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Authors: Beth Cato

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BOOK: Deep Roots
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“There's a problem with that,” said Rivka. “Miss Arfetta gave me the chuck.”

Tatiana grinned. “Miss Arfetta left already. Mr. Cody doesn't mind if you're in there, he said so before he departed. He thinks it'd do you good to see the mechanist's limb construction up close before the shielding skin goes over it.”

Mr. Cody was setting out bait for Rivka despite all she said before. Why? What did he want from her? Could they really outmanipulate a politician of his caliber? “What if Miss Arfetta comes back?”

“If both legs are done, she won't return today,” said Broderick. “She has a hair appointment this afternoon.” Rivka stared at him, hoping he was being facetious. He didn't smile. “I'm the one who works down there much of the time, not her.”

“See? That awful woman is gone, so come help me! Let's show Mr. Cody we can do this, and we'll figure out our plan of attack from there.” Tatiana skipped toward the stairs. Rivka and Broderick followed her much more slowly.

“Damn her,” Rivka growled beneath her breath. The world continued to revolve around Tatiana Garret. The noise of the gremlins faded as they entered the interior stairwell.

Broderick lingered next to Rivka. “I know you mean well,” he said quietly. His words didn't echo in the passage. “But you're taking big risks here. I tranquilize the chimera if I work in close proximity. And . . . I'm not a full medician. If something happens . . .”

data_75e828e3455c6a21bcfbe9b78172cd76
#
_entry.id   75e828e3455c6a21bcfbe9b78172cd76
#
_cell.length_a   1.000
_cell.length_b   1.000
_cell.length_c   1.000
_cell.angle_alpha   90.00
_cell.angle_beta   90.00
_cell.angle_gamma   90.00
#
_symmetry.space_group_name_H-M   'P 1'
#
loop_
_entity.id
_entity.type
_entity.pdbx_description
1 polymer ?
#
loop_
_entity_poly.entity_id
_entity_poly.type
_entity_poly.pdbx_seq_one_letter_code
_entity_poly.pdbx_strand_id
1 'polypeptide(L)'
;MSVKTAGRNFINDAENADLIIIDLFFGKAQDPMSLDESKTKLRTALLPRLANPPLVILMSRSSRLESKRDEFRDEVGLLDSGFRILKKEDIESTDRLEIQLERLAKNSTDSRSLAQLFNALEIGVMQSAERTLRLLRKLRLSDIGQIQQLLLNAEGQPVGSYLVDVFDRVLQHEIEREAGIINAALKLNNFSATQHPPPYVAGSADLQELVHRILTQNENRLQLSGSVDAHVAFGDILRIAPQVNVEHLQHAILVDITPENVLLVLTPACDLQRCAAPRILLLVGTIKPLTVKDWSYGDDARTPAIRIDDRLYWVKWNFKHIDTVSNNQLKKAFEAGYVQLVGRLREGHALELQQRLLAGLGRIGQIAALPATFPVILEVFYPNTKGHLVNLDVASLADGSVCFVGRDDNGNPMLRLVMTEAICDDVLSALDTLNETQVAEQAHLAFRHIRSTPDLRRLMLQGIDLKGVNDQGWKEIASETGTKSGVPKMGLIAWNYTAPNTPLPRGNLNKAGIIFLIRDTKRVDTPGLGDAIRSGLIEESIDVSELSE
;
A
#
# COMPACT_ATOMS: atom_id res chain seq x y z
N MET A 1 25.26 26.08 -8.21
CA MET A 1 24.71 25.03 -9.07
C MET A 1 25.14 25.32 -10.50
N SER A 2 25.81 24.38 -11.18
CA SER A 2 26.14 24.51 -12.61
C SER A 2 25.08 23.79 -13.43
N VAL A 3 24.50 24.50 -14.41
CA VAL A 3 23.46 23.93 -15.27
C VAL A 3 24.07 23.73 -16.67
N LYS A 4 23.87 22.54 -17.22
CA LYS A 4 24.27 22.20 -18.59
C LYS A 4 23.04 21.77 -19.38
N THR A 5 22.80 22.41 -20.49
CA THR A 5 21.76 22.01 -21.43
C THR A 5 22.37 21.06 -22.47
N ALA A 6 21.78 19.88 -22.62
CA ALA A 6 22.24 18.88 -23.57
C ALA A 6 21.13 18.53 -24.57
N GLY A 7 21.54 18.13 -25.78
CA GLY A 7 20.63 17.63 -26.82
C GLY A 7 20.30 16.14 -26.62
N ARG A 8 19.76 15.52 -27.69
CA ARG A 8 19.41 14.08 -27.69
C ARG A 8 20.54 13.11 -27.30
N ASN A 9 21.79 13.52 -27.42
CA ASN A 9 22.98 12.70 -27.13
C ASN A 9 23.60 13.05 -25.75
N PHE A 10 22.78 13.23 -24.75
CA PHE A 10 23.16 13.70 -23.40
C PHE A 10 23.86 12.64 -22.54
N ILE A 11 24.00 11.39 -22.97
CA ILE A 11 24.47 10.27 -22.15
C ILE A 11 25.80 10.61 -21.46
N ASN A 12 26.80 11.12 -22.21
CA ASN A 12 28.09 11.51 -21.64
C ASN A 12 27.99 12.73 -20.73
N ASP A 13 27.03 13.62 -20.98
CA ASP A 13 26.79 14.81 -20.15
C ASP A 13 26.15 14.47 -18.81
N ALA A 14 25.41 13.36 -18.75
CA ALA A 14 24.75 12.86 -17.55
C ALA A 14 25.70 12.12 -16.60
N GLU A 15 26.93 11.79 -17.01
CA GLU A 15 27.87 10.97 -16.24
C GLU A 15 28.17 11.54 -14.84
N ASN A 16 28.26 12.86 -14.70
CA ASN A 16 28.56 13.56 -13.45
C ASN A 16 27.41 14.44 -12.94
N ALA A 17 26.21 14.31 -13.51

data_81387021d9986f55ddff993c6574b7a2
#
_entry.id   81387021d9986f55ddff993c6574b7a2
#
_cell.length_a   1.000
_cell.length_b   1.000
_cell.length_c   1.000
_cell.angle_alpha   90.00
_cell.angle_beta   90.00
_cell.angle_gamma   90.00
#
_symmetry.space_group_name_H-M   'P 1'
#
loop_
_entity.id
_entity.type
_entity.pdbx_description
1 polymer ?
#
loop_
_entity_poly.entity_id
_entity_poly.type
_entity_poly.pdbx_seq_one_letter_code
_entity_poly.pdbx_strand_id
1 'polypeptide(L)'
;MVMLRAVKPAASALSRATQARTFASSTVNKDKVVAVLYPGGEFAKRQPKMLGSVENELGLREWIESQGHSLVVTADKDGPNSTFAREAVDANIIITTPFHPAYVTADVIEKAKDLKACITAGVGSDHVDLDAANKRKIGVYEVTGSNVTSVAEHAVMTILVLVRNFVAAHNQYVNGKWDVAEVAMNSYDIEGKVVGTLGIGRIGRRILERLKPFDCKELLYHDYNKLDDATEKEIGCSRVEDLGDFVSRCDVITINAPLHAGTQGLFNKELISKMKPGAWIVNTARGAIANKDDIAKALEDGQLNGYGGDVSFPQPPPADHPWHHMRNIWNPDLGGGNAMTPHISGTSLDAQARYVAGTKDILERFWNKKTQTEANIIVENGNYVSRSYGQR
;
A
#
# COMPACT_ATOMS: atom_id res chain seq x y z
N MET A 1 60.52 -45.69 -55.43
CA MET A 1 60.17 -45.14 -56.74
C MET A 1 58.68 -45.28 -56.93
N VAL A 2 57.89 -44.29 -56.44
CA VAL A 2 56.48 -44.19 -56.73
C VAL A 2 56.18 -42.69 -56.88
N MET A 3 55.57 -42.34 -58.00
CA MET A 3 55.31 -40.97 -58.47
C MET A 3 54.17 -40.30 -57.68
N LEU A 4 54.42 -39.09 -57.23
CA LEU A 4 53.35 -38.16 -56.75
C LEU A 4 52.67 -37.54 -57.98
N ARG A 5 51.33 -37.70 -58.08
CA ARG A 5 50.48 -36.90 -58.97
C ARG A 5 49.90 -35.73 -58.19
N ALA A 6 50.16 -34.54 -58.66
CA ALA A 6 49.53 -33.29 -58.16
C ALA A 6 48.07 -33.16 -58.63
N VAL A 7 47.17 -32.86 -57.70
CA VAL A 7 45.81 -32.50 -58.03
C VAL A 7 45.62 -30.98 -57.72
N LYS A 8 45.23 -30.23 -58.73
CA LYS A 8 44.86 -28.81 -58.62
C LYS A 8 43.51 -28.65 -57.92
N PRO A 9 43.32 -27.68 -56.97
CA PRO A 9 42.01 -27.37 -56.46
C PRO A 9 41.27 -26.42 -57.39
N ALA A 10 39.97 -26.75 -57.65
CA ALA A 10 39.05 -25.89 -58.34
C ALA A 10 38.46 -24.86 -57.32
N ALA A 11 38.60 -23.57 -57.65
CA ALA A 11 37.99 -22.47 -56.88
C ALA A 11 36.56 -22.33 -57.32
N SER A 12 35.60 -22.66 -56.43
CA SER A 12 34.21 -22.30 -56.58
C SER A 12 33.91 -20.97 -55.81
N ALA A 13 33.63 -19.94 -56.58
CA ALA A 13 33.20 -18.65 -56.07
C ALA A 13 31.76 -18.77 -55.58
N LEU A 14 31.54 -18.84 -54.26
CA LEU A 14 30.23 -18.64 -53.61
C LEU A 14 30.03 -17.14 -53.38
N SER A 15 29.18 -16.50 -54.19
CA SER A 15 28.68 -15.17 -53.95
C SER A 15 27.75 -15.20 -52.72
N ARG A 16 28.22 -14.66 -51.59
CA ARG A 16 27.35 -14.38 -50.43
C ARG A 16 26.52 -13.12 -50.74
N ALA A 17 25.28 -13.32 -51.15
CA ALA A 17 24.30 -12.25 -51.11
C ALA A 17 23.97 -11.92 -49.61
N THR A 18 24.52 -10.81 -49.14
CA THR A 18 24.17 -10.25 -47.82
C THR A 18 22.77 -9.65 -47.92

“If I'm stupid enough to get my arm ripped off, that's my own fault. Will Lump be in a lot of pain right now?”

“Yes. And that could make him even more aggressive.” His brow furrowed. “Chimeras, even the little ones, lead hard lives. Their bodies fight against their mishmash of parts. Organ failure and tumors are common. Chimeras like Lump are so much
in every way, and injuries are inevitable in the Arena, too.” He sighed. “Death is the only way to truly stop a chimera's pain.”



ump stared at Rivka, one cheek scrunched against the floor. His round black eyes were lined with severe wrinkles of strain. He was still chained in place in the middle of the circle though now on his opposite side.

“Hi there,” she crooned to Lump as she crept forward. His ears perked up.

She was keenly aware of how Broderick and Tatiana stared. Tension thickened the air. Rivka's hand quivered as she rubbed Lump's forehead. Sporadic whiskers poked her. It'd be so easy for him to twist around and bite her.

The purr started like a cabriolet engine. He leaned into her touch. Rivka almost sagged in relief.

“He can purr. I knew it was possible, anatomically, but . . .” Disbelief was clear in Broderick's voice.

“Silly medicians,” Rivka whispered to Lump. “All that magic, all that power, and they really don't know what they're doing, do they?”

Chains rattled as Lump lifted his head off the floor and to her knee level. Broderick yelped a warning. Rivka, stunned, didn't move back. Lump nuzzled her legs and almost bowled her over. A nervous titter escaped her lips.